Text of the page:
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I'm working on an application that takes a special database of words and its word class and determines the such from a given sentence. I'm now working to see if word classes that are found in English are found in other non-European languages. If not, how would do you define word classes for Pacific, Asiatic and other languages?

So far, I can take the sentence the boy has a shirt, tag each word properly and using a Spanish database now, convert that same text to Spanish el nino tiene una camisa. In essence, I'm creating a multi-functional translation engine, but it won't be used to translate; it's more for simple human-to-machine translation.

NOTE: I wanted to post this on StackOverflow, but the question was more tied to linguistics than programming.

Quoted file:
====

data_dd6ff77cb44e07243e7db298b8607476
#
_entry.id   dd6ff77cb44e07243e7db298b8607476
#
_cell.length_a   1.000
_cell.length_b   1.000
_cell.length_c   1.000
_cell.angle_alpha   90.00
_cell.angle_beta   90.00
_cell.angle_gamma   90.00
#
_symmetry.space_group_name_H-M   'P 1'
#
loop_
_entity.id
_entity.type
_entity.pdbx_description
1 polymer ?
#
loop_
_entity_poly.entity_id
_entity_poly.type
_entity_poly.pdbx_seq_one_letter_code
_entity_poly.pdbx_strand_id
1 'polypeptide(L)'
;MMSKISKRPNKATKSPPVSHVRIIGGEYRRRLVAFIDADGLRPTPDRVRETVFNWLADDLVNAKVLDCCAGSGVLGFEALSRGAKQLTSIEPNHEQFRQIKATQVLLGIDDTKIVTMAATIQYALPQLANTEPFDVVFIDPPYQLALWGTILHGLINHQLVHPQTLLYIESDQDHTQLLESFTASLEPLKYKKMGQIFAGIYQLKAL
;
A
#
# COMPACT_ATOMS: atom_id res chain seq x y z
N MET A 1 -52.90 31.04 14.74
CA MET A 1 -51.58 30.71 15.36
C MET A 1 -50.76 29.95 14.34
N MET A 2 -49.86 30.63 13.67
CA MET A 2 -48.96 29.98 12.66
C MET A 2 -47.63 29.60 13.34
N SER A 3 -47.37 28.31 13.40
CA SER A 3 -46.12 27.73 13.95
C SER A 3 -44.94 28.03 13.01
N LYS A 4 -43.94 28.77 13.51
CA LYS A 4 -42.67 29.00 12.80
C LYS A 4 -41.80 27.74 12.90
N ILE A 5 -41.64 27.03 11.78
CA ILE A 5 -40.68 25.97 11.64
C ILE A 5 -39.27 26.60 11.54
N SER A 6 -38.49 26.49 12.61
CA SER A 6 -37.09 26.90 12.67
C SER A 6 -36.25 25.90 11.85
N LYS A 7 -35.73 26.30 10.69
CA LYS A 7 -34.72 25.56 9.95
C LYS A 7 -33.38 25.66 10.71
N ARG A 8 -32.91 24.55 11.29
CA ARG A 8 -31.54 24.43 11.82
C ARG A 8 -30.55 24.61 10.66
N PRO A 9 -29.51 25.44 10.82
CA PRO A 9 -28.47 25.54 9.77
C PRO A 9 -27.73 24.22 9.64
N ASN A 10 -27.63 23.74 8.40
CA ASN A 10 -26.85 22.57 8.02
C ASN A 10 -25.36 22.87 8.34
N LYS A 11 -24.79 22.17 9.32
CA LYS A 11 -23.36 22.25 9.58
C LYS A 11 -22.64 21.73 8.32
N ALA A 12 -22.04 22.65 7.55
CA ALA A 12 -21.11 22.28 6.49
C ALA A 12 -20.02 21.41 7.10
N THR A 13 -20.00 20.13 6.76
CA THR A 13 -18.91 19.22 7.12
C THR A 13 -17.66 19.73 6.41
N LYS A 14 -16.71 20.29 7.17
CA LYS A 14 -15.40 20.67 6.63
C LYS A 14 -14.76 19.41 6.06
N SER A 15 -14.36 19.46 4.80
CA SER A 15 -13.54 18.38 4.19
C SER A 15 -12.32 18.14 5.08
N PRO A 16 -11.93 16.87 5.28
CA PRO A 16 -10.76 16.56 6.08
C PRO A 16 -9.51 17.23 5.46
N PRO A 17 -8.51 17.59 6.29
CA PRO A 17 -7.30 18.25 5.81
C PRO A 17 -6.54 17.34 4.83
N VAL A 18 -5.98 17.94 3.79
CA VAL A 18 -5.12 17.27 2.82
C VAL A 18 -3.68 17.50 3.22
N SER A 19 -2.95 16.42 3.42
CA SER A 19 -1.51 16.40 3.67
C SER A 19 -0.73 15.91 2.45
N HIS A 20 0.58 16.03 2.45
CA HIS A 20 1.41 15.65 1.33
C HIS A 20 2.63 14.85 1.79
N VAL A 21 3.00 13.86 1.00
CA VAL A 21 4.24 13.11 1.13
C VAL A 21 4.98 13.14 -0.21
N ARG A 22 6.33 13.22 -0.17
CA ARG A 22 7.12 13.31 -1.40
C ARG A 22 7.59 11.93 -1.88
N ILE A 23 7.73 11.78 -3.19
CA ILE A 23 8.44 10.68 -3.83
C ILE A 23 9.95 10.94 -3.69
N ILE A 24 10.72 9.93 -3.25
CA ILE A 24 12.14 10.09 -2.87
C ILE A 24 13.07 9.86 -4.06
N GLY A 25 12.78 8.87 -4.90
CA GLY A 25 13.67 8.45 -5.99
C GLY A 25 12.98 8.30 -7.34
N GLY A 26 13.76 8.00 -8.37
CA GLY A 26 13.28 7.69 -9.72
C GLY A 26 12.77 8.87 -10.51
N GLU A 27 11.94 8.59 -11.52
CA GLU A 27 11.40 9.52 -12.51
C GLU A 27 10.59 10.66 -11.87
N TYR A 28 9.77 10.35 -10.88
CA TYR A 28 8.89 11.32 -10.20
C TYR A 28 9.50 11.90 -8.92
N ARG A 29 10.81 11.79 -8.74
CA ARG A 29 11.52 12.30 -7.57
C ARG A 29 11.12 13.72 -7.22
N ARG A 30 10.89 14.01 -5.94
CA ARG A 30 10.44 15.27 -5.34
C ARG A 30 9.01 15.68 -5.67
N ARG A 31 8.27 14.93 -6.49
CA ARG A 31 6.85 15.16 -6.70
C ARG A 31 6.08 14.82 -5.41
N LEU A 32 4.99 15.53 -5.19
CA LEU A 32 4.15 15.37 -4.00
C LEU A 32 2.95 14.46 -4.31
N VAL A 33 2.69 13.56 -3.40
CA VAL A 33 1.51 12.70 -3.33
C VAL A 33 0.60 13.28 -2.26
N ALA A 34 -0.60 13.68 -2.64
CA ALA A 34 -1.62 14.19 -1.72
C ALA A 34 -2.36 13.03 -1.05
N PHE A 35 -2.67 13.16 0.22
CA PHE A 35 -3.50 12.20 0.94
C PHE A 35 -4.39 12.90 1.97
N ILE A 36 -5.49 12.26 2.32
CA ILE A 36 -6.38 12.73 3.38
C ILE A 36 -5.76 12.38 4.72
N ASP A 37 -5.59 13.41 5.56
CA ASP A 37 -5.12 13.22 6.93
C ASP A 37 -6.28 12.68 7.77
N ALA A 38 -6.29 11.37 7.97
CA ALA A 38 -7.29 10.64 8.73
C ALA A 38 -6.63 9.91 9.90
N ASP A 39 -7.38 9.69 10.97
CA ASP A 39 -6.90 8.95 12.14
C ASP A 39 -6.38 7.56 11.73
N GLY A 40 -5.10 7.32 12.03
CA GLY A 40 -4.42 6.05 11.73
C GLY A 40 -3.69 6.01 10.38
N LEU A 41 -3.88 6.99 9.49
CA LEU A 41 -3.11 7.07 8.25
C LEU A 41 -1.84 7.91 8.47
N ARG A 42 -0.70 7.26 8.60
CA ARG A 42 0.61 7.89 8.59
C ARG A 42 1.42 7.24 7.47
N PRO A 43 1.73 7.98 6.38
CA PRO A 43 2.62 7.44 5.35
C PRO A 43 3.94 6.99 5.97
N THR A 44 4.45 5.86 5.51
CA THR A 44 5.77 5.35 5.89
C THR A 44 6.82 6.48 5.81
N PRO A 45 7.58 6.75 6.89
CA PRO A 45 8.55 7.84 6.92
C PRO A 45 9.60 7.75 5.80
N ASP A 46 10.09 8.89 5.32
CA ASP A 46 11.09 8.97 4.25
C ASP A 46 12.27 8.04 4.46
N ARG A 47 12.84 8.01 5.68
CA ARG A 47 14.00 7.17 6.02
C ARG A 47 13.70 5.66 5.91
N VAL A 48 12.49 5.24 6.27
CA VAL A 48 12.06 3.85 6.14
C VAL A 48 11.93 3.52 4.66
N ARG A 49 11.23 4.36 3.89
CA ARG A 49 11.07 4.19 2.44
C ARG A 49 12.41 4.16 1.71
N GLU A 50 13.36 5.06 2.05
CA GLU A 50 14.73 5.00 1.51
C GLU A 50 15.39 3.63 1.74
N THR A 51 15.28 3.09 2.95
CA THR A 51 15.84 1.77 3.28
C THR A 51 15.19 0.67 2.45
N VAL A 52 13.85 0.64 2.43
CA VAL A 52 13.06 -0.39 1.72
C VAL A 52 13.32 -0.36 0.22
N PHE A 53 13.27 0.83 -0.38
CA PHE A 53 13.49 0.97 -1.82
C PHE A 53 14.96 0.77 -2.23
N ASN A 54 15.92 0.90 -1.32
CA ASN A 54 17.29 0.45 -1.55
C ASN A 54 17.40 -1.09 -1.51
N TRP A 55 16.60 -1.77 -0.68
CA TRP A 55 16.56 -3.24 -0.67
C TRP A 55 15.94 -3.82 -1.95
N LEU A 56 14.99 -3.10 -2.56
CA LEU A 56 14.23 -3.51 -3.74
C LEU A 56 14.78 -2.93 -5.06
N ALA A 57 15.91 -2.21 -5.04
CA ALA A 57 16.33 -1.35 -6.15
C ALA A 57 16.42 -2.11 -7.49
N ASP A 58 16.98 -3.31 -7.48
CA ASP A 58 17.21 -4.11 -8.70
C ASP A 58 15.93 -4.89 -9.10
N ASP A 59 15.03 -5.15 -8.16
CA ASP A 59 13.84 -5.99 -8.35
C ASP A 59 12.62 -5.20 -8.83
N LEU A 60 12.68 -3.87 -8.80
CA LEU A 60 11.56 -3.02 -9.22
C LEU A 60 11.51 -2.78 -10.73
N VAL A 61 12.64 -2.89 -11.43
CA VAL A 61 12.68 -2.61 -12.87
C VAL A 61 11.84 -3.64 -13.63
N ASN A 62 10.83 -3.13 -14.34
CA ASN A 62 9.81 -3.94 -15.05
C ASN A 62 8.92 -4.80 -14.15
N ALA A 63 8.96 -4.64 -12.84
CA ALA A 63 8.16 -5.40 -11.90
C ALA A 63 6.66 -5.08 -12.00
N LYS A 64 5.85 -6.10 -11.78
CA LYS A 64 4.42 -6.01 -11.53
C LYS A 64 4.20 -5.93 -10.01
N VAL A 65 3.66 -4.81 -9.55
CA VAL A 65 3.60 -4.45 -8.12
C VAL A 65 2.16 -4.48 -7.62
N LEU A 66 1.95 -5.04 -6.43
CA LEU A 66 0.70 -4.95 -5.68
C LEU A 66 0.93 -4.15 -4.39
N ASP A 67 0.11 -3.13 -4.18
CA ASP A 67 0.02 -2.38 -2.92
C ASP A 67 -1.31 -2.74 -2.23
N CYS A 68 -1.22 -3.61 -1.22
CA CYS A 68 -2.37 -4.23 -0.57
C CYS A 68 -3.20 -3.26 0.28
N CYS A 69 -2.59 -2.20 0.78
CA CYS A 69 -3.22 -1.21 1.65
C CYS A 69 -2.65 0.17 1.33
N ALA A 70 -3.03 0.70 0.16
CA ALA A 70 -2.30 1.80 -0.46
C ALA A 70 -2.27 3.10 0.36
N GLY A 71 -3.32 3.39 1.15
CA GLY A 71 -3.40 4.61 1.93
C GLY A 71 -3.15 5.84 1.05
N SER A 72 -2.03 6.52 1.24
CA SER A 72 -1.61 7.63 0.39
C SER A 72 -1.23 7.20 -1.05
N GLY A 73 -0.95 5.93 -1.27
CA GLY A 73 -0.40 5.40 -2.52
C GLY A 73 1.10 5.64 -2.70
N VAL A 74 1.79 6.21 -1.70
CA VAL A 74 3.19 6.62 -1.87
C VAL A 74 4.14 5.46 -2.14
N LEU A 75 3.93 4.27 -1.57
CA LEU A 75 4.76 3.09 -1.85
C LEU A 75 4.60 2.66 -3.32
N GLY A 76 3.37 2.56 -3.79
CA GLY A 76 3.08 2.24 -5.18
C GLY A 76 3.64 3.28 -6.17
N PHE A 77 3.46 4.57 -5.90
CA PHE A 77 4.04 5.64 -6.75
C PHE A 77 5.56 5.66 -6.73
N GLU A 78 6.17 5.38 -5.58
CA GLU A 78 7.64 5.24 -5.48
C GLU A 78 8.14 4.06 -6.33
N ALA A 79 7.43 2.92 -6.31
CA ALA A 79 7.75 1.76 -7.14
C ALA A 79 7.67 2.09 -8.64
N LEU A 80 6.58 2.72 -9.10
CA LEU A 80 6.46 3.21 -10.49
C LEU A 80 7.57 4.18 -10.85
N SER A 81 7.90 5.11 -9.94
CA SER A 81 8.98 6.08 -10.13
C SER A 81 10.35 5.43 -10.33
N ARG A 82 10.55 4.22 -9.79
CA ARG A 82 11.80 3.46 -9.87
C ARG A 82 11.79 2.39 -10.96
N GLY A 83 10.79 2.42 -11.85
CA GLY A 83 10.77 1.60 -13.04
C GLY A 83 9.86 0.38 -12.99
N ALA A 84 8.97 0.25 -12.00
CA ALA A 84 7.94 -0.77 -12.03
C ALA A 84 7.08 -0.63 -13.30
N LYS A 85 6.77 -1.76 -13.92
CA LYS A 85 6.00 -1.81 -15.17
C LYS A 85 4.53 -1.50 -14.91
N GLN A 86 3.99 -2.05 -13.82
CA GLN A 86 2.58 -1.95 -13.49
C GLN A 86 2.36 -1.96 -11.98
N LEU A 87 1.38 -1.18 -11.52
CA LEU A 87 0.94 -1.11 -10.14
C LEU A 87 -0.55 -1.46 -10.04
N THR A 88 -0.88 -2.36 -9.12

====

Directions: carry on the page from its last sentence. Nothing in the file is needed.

• See also this question and its answers: linguistics.stackexchange.com/questions/12777/… – jk - Reinstate Monica Aug 8 '16 at 12:38
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    The class of words that start with a consonant is universal. – Greg Lee Jun 3 '18 at 8:37
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    What you probly want is an augmented tag set, which distinguishes (e.g) transitive from intransitive verbs, predicate from attributive adjective, and so on. If you're doing a lot of SEAsian languages, you'll want an overstuffed feature table, because almost all such features are critical in some area language. – jlawler Jun 3 '18 at 16:40
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    @jick I don't know, but I rolled back the version because of the introduction of a grammatical error – jk - Reinstate Monica Jun 6 '18 at 14:03